After doing research about the ins-and-outs, pros-and-cons, I decided to have a ChatGPT experience.
My ChatGPT experience…
I started with three questions.
- I am a human. How can I best relate to you?
- I’m wondering if you are trained in human values.
- From what you’ve learned in your training, what is your opinion of humans?
As expected, the answer to the third question was essentially that ChatGPT has no ability to form subjective opinions on any topic. So I rephrased the question:
- What are the prominent values that humans express in their interactions?
With caveats about variations across individuals, cultures and societies, a list came back with 6 points, each elaborated by a couple sentences: respect; empathy and compassion; honesty and integrity; fairness and justice; cooperation and collaboration; freedom and autonomy.
This didn’t address the nuance of my question, which was values that humans express in their interactions. So I replied:
- This sounds aspirational, but I question that these values are exhibited in practice. Would you please give me a more realistic answer, based on observation of human behaviour.
With caveats about human behaviour being complex and multifaceted, another list came back, again with two-sentence descriptions: self-interest; cultural and societal influences; conflict and disagreement; bias and discrimination; altruism and kindness.
If you’re curious, you can read the full chat by clicking the icon below…
The free version, GPT 3.5, is not connected to the internet. All answers come from the databank of information it was trained on, so its knowledge does not extend past 2021. The paid version, GPT 4, is more current.
A recent article in Forbes highlights The Top 10 Limitations of ChatGPT. Here’s the first one:
Lack of common sense: While ChatGPT can generate human-like responses and has access to a large amount of information, it does not possess human-level common sense — and the model also lacks the background knowledge we have. This means that ChatGPT may sometimes provide nonsensical or inaccurate responses to certain questions or situations.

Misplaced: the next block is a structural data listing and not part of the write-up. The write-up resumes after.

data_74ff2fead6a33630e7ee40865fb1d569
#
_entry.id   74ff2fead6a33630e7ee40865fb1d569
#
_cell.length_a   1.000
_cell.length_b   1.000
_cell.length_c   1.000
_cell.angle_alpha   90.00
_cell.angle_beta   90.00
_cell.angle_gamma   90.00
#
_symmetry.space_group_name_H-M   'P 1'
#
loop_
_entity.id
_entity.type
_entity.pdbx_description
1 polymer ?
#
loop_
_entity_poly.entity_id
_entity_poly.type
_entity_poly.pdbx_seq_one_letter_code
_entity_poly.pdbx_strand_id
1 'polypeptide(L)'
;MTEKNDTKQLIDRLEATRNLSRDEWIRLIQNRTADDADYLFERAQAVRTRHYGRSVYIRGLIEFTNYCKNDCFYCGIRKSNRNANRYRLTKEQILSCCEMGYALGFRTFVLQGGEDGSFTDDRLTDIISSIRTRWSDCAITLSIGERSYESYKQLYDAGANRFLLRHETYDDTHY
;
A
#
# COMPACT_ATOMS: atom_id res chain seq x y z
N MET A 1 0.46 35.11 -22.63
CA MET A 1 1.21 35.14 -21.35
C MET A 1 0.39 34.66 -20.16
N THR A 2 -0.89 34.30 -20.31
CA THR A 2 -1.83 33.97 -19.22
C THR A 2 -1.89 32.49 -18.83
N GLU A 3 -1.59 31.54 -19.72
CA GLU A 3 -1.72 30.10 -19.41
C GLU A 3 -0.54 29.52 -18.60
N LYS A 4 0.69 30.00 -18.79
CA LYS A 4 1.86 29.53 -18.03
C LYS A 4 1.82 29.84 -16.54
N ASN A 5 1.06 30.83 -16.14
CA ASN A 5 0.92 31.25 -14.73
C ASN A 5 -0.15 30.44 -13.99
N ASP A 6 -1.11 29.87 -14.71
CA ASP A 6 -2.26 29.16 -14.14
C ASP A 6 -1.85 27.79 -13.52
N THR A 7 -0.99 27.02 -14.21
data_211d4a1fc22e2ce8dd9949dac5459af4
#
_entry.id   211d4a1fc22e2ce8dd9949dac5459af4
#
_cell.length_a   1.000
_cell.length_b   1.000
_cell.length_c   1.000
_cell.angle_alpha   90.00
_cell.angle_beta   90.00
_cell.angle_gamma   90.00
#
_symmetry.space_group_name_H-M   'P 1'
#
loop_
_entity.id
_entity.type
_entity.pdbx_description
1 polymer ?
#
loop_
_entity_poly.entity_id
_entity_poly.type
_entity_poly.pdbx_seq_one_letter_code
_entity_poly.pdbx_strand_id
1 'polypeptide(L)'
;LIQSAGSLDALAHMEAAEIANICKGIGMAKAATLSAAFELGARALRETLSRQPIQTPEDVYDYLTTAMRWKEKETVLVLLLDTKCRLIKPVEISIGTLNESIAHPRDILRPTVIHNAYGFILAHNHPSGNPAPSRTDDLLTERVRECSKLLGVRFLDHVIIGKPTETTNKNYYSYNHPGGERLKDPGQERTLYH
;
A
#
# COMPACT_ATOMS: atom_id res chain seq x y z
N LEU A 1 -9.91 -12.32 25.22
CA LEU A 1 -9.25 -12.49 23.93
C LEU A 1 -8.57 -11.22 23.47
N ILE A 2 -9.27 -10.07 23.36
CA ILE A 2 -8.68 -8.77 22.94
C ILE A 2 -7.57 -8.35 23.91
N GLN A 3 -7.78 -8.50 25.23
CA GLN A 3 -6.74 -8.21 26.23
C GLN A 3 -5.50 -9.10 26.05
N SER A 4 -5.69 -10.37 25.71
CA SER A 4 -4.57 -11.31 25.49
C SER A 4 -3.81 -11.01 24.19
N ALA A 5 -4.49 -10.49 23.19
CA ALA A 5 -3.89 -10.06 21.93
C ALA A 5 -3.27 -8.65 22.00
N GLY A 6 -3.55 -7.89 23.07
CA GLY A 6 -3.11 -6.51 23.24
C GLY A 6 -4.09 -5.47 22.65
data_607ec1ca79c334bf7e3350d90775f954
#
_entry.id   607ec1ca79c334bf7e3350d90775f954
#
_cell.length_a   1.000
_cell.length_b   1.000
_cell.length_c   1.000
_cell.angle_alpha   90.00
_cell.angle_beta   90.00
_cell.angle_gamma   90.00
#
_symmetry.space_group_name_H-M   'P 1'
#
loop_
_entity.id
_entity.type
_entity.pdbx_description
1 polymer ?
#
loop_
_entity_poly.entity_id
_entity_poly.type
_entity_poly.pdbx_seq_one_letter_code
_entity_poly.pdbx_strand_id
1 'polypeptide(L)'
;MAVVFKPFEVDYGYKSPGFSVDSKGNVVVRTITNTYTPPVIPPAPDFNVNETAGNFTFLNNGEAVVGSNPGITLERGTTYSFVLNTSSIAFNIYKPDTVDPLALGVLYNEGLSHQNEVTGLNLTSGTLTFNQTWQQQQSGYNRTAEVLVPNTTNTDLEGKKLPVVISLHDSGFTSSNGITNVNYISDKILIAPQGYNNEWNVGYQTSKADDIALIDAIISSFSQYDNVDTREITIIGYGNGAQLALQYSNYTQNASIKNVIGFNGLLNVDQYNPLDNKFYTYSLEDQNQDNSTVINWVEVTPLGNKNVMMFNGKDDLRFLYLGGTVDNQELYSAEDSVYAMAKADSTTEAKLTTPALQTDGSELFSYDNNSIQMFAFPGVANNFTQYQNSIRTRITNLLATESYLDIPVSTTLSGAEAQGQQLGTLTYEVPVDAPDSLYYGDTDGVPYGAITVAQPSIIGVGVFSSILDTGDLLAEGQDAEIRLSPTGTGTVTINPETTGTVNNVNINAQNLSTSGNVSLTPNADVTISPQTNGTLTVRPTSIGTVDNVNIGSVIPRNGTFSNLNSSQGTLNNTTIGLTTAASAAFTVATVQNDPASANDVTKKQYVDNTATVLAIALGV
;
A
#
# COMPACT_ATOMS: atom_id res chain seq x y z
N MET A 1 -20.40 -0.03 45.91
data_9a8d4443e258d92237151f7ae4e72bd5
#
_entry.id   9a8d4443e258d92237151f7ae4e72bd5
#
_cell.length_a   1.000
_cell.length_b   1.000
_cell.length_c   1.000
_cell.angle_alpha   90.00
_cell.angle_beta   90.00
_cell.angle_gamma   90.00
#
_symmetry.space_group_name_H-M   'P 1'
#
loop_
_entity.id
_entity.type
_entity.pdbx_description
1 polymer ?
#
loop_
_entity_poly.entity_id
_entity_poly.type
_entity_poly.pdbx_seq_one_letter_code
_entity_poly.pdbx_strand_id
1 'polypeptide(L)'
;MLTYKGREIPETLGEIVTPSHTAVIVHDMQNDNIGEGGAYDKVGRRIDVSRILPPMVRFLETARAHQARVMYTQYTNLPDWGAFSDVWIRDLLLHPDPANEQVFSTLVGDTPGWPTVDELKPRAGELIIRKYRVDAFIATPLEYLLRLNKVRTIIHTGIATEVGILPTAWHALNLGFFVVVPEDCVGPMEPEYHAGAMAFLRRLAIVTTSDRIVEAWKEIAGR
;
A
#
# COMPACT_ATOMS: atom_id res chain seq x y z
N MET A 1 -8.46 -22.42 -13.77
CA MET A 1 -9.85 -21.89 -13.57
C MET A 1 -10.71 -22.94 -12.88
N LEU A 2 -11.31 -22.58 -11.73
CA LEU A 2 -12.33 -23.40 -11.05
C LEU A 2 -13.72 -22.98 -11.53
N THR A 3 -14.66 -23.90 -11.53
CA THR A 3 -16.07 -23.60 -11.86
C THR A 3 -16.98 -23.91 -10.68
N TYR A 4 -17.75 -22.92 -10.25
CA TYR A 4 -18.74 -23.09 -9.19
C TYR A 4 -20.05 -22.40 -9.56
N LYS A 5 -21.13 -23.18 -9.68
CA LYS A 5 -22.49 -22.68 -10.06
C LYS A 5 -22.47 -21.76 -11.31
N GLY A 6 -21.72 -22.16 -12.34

This means that you, the human, must practise discernment in assessing any answer you get from your chatbot. Does it make sense? Is it accurate?
At the moment, ChatGPT invents information with great facility when it doesn’t know an answer. In one case, it produced a list of 5 books that supported the topic under consideration. When the human fact-checked the list, not even one of those books existed.
The industry refers to this as hallucination. The current rate of hallucination is said to be 15 -20%, although it’s anticipated that this situation will improve over time. (Perhaps someone will teach ChatGPT about the human value known as honesty?)
Keep your wits about you…
While researching AI, I came across a compelling quote that reminds us not to blindly accept answers.These days, questioning answers seems crucial since a chatbot can provide an authoritative-sounding answer in 3 seconds. (No kidding, to each of my questions, the response started within 3 seconds and printed rapidly, without a pause, to completion.)
Implications for safety…
Yuval Noah Harari is an Israeli public intellectual, historian and professor in the Department of History at the Hebrew University of Jerusalem. His writings examine free will, consciousness, intelligence, happiness, and suffering. Here is a video of his interview about Safe and Responsible AI?
Key points from the interview…
AI has developed much faster than expected by the experts. Three things everyone should know about AI: